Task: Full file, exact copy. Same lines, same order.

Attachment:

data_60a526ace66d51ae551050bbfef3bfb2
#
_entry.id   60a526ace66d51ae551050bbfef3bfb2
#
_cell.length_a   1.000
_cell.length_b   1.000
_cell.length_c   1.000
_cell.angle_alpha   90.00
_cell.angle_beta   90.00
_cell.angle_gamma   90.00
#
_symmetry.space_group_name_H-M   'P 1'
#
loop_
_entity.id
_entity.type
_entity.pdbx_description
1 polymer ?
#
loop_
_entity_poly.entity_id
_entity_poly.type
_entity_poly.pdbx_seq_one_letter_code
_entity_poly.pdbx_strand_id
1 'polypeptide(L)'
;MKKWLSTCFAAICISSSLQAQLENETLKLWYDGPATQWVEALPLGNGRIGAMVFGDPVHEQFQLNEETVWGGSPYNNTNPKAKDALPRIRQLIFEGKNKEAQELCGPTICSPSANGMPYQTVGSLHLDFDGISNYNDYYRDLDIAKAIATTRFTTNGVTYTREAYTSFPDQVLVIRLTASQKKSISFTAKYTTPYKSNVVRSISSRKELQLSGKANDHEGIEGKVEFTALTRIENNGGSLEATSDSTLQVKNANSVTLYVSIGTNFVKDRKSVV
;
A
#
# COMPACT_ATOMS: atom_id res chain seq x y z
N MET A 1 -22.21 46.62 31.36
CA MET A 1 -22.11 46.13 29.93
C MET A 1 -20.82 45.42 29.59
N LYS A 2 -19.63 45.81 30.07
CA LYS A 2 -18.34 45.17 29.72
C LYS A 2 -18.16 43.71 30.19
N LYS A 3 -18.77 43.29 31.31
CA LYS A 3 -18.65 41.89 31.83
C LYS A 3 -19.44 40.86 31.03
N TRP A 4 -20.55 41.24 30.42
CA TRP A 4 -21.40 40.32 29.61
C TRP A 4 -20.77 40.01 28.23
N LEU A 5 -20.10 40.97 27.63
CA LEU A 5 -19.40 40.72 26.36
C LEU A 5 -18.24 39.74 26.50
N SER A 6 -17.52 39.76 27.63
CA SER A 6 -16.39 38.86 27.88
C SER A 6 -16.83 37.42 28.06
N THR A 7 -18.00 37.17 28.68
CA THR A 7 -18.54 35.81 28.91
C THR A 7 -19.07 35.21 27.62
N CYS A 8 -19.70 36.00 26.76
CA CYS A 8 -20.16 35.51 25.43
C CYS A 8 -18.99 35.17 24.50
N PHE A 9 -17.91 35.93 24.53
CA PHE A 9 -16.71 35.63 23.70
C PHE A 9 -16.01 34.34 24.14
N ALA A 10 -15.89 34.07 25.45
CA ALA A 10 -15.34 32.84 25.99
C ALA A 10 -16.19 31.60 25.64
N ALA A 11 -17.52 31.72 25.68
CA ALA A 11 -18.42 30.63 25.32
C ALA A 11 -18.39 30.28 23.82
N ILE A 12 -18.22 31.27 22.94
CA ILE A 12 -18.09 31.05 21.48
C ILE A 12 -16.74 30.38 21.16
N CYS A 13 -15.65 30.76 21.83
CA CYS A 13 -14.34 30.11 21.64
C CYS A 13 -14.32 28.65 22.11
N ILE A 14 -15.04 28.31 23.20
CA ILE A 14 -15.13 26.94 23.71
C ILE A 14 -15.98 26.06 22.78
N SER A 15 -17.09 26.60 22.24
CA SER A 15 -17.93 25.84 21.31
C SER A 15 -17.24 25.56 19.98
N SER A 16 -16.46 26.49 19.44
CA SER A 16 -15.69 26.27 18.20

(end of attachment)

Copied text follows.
data_60a526ace66d51ae551050bbfef3bfb2
#
_entry.id   60a526ace66d51ae551050bbfef3bfb2
#
_cell.length_a   1.000
_cell.length_b   1.000
_cell.length_c   1.000
_cell.angle_alpha   90.00
_cell.angle_beta   90.00
_cell.angle_gamma   90.00
#
_symmetry.space_group_name_H-M   'P 1'
#
loop_
_entity.id
_entity.type
_entity.pdbx_description
1 polymer ?
#
loop_
_entity_poly.entity_id
_entity_poly.type
_entity_poly.pdbx_seq_one_letter_code
_entity_poly.pdbx_strand_id
1 'polypeptide(L)'
;MKKWLSTCFAAICISSSLQAQLENETLKLWYDGPATQWVEALPLGNGRIGAMVFGDPVHEQFQLNEETVWGGSPYNNTNPKAKDALPRIRQLIFEGKNKEAQELCGPTICSPSANGMPYQTVGSLHLDFDGISNYNDYYRDLDIAKAIATTRFTTNGVTYTREAYTSFPDQVLVIRLTASQKKSISFTAKYTTPYKSNVVRSISSRKELQLSGKANDHEGIEGKVEFTALTRIENNGGSLEATSDSTLQVKNANSVTLYVSIGTNFVKDRKSVV
;
A
#
# COMPACT_ATOMS: atom_id res chain seq x y z
N MET A 1 -22.21 46.62 31.36
CA MET A 1 -22.11 46.13 29.93
C MET A 1 -20.82 45.42 29.59
N LYS A 2 -19.63 45.81 30.07
CA LYS A 2 -18.34 45.17 29.72
C LYS A 2 -18.16 43.71 30.19
N LYS A 3 -18.77 43.29 31.31
CA LYS A 3 -18.65 41.89 31.83
C LYS A 3 -19.44 40.86 31.03
N TRP A 4 -20.55 41.24 30.42
CA TRP A 4 -21.40 40.32 29.61
C TRP A 4 -20.77 40.01 28.23
N LEU A 5 -20.10 40.97 27.63
CA LEU A 5 -19.40 40.72 26.36
C LEU A 5 -18.24 39.74 26.50
N SER A 6 -17.52 39.76 27.63
CA SER A 6 -16.39 38.86 27.88
C SER A 6 -16.83 37.42 28.06
N THR A 7 -18.00 37.17 28.68
CA THR A 7 -18.54 35.81 28.91
C THR A 7 -19.07 35.21 27.62
N CYS A 8 -19.70 36.00 26.76
CA CYS A 8 -20.16 35.51 25.43
C CYS A 8 -18.99 35.17 24.50
N PHE A 9 -17.91 35.93 24.53
CA PHE A 9 -16.71 35.63 23.70
C PHE A 9 -16.01 34.34 24.14
N ALA A 10 -15.89 34.07 25.45
CA ALA A 10 -15.34 32.84 25.99
C ALA A 10 -16.19 31.60 25.64
N ALA A 11 -17.52 31.72 25.68
CA ALA A 11 -18.42 30.63 25.32
C ALA A 11 -18.39 30.28 23.82
N ILE A 12 -18.22 31.27 22.94
CA ILE A 12 -18.09 31.05 21.48
C ILE A 12 -16.74 30.38 21.16
N CYS A 13 -15.65 30.76 21.83
CA CYS A 13 -14.34 30.11 21.64
C CYS A 13 -14.32 28.65 22.11
N ILE A 14 -15.04 28.31 23.20
CA ILE A 14 -15.13 26.94 23.71
C ILE A 14 -15.98 26.06 22.78
N SER A 15 -17.09 26.60 22.24
CA SER A 15 -17.93 25.84 21.31
C SER A 15 -17.24 25.56 19.98
N SER A 16 -16.46 26.49 19.44
CA SER A 16 -15.69 26.27 18.20